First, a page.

Spring in New England has been kind to us gardeners. Temperatures have been on the cool side; weekends were not washout; there was a fair amount of cloudy days, so a lot of gardening work was accomplished, at least by me. I was bitten by the gardening bug as a young child following my grandparents around their gardens when we visited. Throughout most of my life, time in the garden has been very therapeutic, this spring even more so with the unexpected loss of a much-loved spouse. While the veil of loneliness creeps over me inside the house, outdoors it dissipates as we were opposite gardeners. My husband was a morning person and would be out at 7 am or earlier weeding, watering, and tending to his vegetable garden or other outdoor chores. I needed a few cups of coffee to get going on the weekends and after finishing indoor chores, would head out later in the day and during hot weather tended to follow the shade. So, while being alone inside is still very sad and difficult, being by myself to tend to the gardens feels more normal.

Two of my indispensable gardening tools. Photo by dmp2022.

That being said, there is not enough time for one person to keep up with all the outdoor chores so not as many vegetables are being planted but more flowers are. It’s just delightful to be able to collect enough flowers to fill vases in the dining room, kitchen, bath and bedroom, especially colorful or scented ones. Plus, the local garden club I belong to has a ‘flower show’ at the town’s Old Home Day Festival over Labor Day weekend.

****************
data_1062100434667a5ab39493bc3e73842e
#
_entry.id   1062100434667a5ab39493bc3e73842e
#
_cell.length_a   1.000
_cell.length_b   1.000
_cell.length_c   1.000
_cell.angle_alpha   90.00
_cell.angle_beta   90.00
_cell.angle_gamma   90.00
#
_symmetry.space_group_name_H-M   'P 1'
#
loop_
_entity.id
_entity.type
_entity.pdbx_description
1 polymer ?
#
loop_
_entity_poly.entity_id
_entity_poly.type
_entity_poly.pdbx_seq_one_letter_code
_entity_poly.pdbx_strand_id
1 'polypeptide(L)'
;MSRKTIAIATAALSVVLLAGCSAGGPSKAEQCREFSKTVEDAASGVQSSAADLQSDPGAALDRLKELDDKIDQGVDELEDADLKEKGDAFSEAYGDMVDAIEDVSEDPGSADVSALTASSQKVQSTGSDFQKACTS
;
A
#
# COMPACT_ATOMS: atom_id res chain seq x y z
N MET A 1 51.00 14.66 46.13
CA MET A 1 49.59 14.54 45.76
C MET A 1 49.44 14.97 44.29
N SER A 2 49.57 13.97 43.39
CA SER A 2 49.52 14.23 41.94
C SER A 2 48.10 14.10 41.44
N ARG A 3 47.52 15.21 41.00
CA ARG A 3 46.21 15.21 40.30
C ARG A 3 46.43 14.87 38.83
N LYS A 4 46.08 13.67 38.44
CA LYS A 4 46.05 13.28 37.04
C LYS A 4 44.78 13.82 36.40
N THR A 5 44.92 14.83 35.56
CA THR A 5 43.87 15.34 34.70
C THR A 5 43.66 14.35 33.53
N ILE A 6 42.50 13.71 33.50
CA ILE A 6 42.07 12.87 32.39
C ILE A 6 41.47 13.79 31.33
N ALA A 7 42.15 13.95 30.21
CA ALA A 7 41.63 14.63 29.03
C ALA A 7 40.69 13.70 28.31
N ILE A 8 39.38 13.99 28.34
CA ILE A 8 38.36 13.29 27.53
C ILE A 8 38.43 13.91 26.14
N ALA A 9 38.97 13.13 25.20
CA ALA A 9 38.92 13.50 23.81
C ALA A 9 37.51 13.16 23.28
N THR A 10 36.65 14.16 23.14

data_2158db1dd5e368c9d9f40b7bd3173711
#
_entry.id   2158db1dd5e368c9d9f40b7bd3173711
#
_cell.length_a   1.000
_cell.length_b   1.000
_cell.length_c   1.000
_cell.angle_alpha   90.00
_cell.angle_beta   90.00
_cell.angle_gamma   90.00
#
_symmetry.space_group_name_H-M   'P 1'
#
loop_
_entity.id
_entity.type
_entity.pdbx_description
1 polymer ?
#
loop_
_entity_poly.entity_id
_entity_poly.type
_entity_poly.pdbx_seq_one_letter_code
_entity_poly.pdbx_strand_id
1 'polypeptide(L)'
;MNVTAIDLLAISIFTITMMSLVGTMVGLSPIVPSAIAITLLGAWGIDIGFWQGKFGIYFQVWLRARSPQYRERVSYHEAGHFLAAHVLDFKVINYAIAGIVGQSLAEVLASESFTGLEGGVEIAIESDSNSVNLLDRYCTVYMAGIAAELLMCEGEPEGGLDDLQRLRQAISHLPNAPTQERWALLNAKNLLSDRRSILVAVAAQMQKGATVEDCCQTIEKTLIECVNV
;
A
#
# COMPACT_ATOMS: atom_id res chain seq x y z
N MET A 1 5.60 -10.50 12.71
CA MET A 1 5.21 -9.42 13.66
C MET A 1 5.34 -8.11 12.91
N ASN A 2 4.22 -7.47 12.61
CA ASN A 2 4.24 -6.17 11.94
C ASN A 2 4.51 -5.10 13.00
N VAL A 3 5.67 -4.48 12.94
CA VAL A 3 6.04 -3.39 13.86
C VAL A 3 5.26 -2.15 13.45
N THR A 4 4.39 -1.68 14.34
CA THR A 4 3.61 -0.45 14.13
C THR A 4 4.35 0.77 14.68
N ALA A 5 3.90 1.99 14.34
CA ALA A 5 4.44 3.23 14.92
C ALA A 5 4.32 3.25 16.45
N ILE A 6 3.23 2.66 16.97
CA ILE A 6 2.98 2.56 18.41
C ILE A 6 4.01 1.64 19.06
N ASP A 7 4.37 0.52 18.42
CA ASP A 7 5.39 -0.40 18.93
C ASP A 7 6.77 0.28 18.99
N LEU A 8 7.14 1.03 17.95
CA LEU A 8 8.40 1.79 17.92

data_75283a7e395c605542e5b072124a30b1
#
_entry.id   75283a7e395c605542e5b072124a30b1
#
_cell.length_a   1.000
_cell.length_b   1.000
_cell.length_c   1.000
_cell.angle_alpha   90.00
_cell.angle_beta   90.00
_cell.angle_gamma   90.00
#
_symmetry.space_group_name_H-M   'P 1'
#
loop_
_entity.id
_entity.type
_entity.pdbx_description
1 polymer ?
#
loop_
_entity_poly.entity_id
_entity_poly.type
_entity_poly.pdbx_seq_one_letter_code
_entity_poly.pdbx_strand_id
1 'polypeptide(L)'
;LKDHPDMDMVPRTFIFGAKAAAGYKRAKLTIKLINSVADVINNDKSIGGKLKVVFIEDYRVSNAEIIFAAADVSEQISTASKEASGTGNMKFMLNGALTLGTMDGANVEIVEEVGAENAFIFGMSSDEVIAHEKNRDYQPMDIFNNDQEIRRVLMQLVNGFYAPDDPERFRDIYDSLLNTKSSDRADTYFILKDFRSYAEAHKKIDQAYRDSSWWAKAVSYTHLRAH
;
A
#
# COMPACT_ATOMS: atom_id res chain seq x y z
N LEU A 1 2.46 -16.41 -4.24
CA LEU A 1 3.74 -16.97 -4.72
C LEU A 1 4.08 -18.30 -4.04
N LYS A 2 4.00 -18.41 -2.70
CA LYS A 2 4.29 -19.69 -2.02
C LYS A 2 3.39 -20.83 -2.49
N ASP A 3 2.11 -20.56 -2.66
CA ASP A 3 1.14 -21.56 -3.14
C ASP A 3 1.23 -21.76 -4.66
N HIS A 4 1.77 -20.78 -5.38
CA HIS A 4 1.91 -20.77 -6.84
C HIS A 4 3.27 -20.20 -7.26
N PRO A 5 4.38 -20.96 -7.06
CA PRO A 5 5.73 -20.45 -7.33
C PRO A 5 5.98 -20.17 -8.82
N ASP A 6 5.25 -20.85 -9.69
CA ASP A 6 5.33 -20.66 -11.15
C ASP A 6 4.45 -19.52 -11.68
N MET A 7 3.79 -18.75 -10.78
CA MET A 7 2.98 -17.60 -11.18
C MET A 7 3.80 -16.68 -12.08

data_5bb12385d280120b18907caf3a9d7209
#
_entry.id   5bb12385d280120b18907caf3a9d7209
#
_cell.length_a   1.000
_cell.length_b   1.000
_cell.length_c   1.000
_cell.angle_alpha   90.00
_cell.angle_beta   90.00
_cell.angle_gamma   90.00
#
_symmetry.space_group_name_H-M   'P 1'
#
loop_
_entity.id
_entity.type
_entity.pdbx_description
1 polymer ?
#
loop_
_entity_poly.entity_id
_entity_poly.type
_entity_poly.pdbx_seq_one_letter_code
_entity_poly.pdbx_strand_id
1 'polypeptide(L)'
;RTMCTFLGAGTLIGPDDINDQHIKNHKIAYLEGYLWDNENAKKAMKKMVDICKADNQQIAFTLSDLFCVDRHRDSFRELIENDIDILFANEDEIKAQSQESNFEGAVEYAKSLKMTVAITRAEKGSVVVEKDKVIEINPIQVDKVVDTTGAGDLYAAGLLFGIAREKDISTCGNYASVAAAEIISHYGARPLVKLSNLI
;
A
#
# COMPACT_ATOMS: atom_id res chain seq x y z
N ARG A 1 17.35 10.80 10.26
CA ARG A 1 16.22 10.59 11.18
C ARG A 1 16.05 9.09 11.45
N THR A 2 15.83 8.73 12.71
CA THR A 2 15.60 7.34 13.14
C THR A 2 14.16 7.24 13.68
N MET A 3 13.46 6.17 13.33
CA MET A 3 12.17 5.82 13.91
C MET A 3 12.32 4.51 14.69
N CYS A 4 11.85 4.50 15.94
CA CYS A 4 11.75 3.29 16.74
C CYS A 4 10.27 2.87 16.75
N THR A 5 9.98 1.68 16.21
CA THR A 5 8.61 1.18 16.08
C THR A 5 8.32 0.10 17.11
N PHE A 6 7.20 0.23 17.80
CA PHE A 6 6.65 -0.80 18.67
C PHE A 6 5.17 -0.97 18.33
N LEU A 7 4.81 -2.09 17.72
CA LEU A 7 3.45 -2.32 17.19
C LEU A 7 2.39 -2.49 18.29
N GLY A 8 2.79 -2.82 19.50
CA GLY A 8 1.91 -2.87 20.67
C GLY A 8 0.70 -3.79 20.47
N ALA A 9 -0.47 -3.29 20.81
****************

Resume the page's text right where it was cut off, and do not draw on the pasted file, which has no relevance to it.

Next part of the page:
Some of the floral arrangements at the Charlton Garden Club’s annual flower show. Photo by dmp2021.

I had already started a number of tomato and pepper plants in late winter planning for lots of meals with stuffed peppers and jars of my special chili sauce as well as fresh and canned tomatoes.

The only consistent animal pest problem we have had is racoons raiding the sweet corn – of course on the night just before it is ready to be picked! So, my husband had erected a fence around the garden we grew sweet corn in but not around the other two beds as they were typically not bothered – until last year when the rabbits ate most of the beans. Our plan was to fence this section in this spring.

 In the fenced garden bed, I planted 11 tomatoes, 4 cultivars of sweet peppers, a couple of eggplants, sweet potato slips (Beauregard), 4 varieties of cukes plus some zinnias, carrots, beets and Swiss chard. To reduce the amount of weeding necessary, I lined the paths with newspapers covered with animal bedding and placed a heat-treated straw mix around the plants. Some weeds will inevitably poke through, but many can be suppressed by a light covering of some type of mulch.

Fenced in and planted vegetable garden number 1 by dmp2022.

Last weekend I tackled the garden plot by the shed. Except for the strip of rhubarb and green onion bed, which I had previously planted with greens and garlic, there were plenty of weeds to deal with.

Vegetable garden number 2 before weeding. Photo by dmp2022.